// from React API: called when updating the screen, e.g. through state changes
    render: function () {
        return (
         <form id="login">
              <small>&nbsp;{this.state.login}</small>
              <InputField id="username" type="text" onChange={this.update}/>
          // ... and so on
        ); 
    } 
});

 

Important: You need to call setState to trigger the render process. Changing the state member directly can be done either, but then no update of the component occurs. In the latter case you might force an update using forceUpdate()

Properties and Event Delegation

Components can receive their own attributes, and in conjunction with the synthetic event system of React it is possible to pass captured events to parent components. To pass arguments, the React API offers the props member, available in each component. For example, the InputField component has three properties: id, type and onChange.

<InputField id="username" type="text" onChange={this.update}></InputField>

 

Within the InputField component looks like this:

var InputField = React.createClass({render: function () {
        return (
            <input id={this.props.id}
                   type={this.props.type} 
                   className="form-control input-sm chat-input" 
                   onChange={this.props.onChange} />
        );
    }
});

 

And the delegation of the onChange event to the LoginForm component works like this:

    // called by delegated onChange event from InputField
    update : function(event){
        credentials[event.target.id] =  event.target.value ;
        this.setState( {login : ''} );
    },

    // React API: Called everytime when an update is requested, i.e. by setState() or forceUpdate()
    render: function () {
        return (
            <form id="login">
                <small>&nbsp;{this.state.login}</small>
                <InputField id="username" type="text" onChange={this.update}/>
                // ...
        )
    }

You can pass any type as property. In our example, the InputField applies a function to the onChange event, which then delegates the callback to the parent component (here: LoginForm).

This kind of communication works only, if your component has a parent component. The good thing of React is, that you are not forced to build up your page entirely of components. To make isolated components (not within a hierarchy) communicate with each other you may use a message system, like EventEmitter. I will cover this topic in the near future in another article.

Component Lifecycle

Each component owns specific callback functions which are called by React during a components life. Most of the time you will use getInitialState(), componentDidMount(), componentDidUpdate(). The names are self-explaining. Nevertheless, it is important to know an essential fact. If you plan to manipulate a node, you must know whether that node already exists in the browsers DOM (mounted), or not (unmounted). This is a typical situation when you use jquery (and it plugins) or the native query selector API (for some reason) in conjunction with React.

The component is mounted, i.e. the real DOM is only accessible, within one of the following lifecycle methods:

  • componentWillUnmount
  • componentDidMount
  • componentDidUpdate

All other callbacks work on an unmounted component, which you need to keep in mind if you pretend to work with the real DOM.

 

Accessing DOM Nodes

So, you may ask yourself how to access a real DOM Node from within React. Normally, you should avoid it and try to learn how to manipulate most things within the virtual DOM using React. But in a real world application there are situations when you cannot avoid it, for example you need to manipulate an element (e.g. toggle css class) on a certain event, that is not linked to the triggering element. In this case, the refs attribute is your friend.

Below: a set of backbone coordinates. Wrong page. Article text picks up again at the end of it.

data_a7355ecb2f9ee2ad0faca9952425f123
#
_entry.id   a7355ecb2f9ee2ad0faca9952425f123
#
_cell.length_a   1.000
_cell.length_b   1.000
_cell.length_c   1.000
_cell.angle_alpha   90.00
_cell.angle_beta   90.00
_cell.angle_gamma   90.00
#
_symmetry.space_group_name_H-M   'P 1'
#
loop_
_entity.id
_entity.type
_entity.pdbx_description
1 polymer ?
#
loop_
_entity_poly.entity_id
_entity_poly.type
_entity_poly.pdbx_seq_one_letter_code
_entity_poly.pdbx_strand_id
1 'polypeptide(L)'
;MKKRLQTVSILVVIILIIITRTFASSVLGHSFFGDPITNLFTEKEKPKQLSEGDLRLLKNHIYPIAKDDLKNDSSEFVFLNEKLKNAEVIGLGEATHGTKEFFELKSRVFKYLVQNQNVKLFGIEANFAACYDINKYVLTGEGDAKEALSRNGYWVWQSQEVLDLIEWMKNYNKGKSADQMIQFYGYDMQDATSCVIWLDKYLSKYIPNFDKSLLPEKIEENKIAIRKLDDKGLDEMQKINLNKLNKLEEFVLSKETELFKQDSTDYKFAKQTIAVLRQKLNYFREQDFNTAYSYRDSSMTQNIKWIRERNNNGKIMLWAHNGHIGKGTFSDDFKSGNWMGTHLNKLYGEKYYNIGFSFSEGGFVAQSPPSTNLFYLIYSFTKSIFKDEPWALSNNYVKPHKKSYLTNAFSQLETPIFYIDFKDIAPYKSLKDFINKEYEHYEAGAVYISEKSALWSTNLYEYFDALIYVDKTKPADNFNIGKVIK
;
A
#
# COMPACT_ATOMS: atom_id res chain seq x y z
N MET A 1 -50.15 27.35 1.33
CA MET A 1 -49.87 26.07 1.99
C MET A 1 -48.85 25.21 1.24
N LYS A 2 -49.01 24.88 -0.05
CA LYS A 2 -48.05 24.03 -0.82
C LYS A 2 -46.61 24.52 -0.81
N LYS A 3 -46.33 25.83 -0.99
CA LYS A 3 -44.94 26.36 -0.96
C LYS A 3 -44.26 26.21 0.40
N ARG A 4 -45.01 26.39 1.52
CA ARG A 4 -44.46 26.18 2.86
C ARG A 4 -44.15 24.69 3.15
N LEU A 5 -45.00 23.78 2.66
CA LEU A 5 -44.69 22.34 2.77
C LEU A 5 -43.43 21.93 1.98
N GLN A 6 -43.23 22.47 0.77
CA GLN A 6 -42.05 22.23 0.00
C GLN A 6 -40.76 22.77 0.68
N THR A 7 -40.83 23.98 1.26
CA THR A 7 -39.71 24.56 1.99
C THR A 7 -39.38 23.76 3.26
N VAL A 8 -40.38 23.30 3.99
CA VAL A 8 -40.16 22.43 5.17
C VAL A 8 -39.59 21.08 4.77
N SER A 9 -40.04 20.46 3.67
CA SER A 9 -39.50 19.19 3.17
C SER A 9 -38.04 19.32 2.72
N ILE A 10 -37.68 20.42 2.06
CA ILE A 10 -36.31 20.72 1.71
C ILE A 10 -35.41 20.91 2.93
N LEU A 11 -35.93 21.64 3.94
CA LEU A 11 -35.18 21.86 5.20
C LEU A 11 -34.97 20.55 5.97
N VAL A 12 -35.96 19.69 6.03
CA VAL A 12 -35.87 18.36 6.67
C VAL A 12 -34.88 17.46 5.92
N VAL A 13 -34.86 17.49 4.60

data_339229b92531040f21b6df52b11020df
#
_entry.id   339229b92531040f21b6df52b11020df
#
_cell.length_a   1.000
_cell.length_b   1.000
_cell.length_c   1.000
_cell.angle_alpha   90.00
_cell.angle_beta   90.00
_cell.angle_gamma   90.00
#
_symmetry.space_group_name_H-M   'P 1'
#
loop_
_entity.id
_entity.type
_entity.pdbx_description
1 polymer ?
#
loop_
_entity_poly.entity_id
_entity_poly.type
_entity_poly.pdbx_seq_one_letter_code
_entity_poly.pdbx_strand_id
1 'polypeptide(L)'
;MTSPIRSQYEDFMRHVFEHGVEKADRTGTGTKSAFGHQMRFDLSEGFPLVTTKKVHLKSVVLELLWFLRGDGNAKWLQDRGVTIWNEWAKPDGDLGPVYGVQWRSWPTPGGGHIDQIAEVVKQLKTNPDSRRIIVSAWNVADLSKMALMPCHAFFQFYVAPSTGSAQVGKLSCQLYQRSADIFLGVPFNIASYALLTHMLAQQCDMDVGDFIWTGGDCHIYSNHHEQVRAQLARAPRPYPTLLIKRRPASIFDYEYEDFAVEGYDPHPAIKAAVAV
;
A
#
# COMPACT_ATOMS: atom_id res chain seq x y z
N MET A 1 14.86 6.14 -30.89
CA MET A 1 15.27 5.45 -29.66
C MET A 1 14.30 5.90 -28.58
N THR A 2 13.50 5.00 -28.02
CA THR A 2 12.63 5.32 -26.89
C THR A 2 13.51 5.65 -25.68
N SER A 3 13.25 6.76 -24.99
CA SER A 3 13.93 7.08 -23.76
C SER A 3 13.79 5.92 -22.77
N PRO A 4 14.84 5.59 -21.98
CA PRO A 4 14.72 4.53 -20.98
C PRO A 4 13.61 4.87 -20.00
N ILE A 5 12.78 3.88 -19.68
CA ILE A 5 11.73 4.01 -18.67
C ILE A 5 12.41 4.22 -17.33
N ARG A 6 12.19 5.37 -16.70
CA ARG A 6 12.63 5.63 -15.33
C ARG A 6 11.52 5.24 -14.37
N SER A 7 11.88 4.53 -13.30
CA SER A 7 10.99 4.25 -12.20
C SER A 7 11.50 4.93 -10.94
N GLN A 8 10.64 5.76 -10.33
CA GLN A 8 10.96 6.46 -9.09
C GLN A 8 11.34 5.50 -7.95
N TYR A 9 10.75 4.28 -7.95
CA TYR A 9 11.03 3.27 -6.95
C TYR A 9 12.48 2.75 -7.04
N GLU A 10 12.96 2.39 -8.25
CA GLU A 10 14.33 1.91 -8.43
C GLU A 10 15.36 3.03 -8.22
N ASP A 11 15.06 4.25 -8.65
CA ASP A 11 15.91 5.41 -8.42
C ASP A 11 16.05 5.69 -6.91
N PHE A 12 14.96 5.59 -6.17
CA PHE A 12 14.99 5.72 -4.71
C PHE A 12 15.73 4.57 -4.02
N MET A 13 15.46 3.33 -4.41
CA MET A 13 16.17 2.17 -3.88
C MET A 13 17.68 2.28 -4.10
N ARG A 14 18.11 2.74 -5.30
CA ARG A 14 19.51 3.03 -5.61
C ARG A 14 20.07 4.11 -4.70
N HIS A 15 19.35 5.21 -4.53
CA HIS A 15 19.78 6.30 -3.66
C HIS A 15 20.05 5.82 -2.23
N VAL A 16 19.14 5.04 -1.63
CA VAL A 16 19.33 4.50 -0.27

Hint: You can use jQuery or querySelector to access the node. But it is cleaner to use the refs attribute, as you do not need to pay attention on ids. As ids must be unique, it becomes cumbersome if you plan to use many instances of the same component in your view.

The following example is from a real world filter component. On button click, the filter data will be collected from input elements using the refs attribute and broadcasted. The trick is, that React has a special element attribute called ref (similar to HTML id attribute), which can be used to identify/reference a React element. The method getDOMNode() returns the eventually mounted DOM Node. Once again: The node must be mounted when getDOMNode() is called. In our example this is guaranteed implicitely, because the method searchByFilter() is called when the user has clicked the button.

Update: getDOMNode is deprecated and has been replaced with React.findDOMNode().

// This method is called on click by the button element - hence, it is really mounted
searchByFilter: function(){
   var filter = {
      // here we access the element using ref
      dataIni : this.refs.dataIni.getDOMNode().value,
      dataFim : this.refs.dataFim.getDOMNode().value
   };
   $event.emitEvent('filter-changed', [filter]);
},


render: function () {

   return (
      <div className="panel panel-default">
         <div className="panel-body">
            <div className="input-daterange input-group" id="datepicker">
               <input ref="dataIni" type="text" className="input-sm form-control" name="start" placeholder="Data inicial"/>
               <span className="input-group-addon">até</span>
               <input ref="dataFim" type="text" className="input-sm form-control" name="end"  placeholder="Data final"/>
            </div>

            <hr/>

            <div className="row ">
               <div className="form-group col-xs-12 col-sm-12">
                  <button type="button" className="btn btn-default pull-right" onClick={this.searchByFilter}>
                     <span className="glyphicon glyphicon-search" aria-hidden="true"></span>
                     <span>&nbsp;</span>
                     Pesquisar</button>
               </div>
            </div>
         </div>
      </div>
   );
}

So far, so good!

This was a brief overview with some code insights in ReactJS. Since I started using React I passed very interesting and most times positively surprising moments. I needed some days to adopt the concept of component oriented design, but it was all worth it. Designing and reusing components is fun, but it is more fun to refactor components. Because of centralized points of refactoring the view evolves much easier and more seamlessly. For sure, I will use React in more projects.

From the current project I extracted a project bootstrapper. So, if you want do kick off now, feel free!

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4 comments

    1. Thanks. Although, it is a bit outdated, e.g. about refs and the createClass-Syntax, it still covers the basics of ReactJS. Btw: Don't use the bootstrapper I linked...I recommend to go with Create React App, which is a really awesome tool!